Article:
Perry Beeches expected to lose academies but questions about oversight, transparency and responsibility remain
It is expected all Perry Beeches’ academies will be transferred to another multi-academy trust (MAT) writes The Guardian. The West Midlands Academies Trust is the most likely MAT to take over the academies which were being ‘rebrokered’ – the process whereby academies are transferred from one academy trust to another. The costs of such transfers can be between £0 and nearly half-a-million per academy as a Local Schools Network investigation revealed.
Perry Beeches’ PR agency gave the Guardian a comment from Liam Nolan, Perry Beeches’ head and Accounting Officer, that rebrokering would be done by ‘the directors of the academy trust’. It’s unclear which academy trust he is referring to, Perry Beeches or West Midlands. Nolan said he wouldn’t be involved because he was ‘an employee’. But he is not just an ‘employee’ of Perry Beeches: he is a trust director. He has announced his intention of stepping down but has not done so yet. He cannot duck responsibility for the actions of Perry Beeches Academies Trust by claiming he’s just a ‘head’ or an ‘employee’.
The Guardian cited a ‘Whitehall source’ who said action taken by the Education Funding Agency (EFA) at Perry Beeches ‘shows the academy system is working, with the EFA identifying issues and regional schools commissioners intervening and rebrokering effectively, as part of a robust system of oversight.’ This is nonsense. It was not the EFA who identified issues at Perry Beeches but a whistleblower.
It’s not, of course, the first time the alleged ‘robust system of oversight’ has failed and where action was taken only after allegations were received by the EFA: Cuckoo Hall, Barnfield, Sawtry, Durand, Bilingual Primary School Brighton, Kings Science Academy.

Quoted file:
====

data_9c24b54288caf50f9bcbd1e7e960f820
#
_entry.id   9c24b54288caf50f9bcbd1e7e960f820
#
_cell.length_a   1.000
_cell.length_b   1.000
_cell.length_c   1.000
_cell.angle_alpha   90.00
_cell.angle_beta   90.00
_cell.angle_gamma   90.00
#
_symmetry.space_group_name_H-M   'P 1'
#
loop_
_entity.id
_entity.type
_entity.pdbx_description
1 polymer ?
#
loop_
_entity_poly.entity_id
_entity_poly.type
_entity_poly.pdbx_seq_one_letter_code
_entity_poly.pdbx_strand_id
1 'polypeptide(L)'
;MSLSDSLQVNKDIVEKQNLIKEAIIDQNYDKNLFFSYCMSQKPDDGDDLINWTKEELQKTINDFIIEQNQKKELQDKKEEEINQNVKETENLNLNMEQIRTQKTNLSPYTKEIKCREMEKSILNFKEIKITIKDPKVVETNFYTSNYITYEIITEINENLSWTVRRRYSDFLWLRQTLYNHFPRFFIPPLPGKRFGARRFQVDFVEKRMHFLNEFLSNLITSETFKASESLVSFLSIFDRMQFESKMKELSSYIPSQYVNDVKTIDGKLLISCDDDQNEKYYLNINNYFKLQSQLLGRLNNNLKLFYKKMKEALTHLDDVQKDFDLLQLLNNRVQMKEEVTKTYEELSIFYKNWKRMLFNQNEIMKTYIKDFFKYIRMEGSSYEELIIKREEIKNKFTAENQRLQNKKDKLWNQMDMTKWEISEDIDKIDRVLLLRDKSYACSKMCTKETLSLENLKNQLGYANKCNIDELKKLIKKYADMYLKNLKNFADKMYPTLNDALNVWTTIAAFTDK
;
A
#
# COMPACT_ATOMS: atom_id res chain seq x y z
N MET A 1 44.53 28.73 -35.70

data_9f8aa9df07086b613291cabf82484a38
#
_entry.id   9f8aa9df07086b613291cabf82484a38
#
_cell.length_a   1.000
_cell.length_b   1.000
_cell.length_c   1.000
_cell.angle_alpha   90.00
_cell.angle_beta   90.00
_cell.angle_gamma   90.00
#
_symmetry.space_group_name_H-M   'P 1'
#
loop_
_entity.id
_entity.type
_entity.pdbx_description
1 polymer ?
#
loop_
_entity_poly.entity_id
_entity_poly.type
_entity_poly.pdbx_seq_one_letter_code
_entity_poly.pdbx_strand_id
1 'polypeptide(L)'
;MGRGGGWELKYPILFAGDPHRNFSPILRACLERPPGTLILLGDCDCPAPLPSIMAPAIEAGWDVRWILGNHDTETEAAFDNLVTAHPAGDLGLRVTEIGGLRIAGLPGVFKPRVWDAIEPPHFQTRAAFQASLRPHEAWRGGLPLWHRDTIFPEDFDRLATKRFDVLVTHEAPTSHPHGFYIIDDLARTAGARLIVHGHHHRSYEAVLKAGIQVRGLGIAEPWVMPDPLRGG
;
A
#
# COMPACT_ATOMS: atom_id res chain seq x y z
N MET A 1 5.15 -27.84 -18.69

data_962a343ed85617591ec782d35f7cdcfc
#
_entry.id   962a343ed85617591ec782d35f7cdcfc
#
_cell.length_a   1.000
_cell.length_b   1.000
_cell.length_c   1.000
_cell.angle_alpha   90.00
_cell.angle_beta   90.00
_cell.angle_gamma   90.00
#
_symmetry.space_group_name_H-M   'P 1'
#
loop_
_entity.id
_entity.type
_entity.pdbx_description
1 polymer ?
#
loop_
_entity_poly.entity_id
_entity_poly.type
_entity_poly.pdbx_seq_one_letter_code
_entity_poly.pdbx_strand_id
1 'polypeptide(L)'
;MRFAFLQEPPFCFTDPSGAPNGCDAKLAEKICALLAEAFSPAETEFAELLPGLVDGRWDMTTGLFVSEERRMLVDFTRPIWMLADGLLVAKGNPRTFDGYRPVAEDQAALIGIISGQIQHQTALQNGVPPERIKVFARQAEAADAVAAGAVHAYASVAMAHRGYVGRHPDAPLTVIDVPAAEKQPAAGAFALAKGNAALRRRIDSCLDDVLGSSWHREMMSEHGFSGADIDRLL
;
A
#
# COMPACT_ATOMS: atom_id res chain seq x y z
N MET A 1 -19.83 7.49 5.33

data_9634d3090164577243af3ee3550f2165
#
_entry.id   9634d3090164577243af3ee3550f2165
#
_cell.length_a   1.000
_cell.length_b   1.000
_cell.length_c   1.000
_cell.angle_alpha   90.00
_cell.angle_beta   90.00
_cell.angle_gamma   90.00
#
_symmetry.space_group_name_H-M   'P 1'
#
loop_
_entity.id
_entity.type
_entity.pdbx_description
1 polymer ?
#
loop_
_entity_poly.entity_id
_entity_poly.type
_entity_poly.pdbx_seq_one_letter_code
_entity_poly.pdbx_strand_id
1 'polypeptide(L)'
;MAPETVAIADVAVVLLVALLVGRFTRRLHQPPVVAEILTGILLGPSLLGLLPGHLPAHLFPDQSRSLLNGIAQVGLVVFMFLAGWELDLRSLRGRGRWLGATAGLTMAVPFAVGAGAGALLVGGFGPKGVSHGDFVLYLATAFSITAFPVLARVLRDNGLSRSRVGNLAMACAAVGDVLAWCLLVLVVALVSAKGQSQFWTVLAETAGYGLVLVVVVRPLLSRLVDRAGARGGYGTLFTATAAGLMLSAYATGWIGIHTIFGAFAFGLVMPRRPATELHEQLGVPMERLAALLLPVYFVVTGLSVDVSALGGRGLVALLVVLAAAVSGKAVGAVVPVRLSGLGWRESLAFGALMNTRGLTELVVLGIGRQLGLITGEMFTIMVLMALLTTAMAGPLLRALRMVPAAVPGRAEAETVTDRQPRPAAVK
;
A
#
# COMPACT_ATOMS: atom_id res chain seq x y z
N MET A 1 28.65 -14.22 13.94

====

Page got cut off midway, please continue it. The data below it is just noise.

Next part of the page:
A critical National Audit Office report into Durand said EFA oversight of related-party transactions was ‘initially desk-based and light-touch’. The EFA had tightened up its rules by requiring purchases from related parties to be ‘at cost’ and declared in annual accounts but the NAO noted this didn't satisfy the the Public Accounts Committee (PAC). PAC remained concerned that related party transactions were ‘always open to accusations of conflicts of interest, even when on a ‘no profit basis’. Margaret Hodge, the then PAC chair, wanted them banned. The NAO also remained concerned: ‘The measurement of ‘cost’ or ‘no profit’ is subjective and will be difficult to evidence and audit.’
Far from being robust, the EFA oversight appears to rely too much on whistleblowers. The ‘no cost’ requirement for related-party transactions is insufficient to prevent fraud. Neither does the oversight consider whether academy trusts spend their money wisely. It will make no judgement about whether thousands of pounds spent on a desk for the principal, on hospitality or on marketing/PR is a good use of taxpayers’ money.
The Government wants all schools in England to become academies. But serious questions remain about how the EFA can effectively monitor the annual accounts of academy trusts. Parents and taxpayers are right to be concerned about what the Economist calls the ‘Starbucksification’ of England’s schools.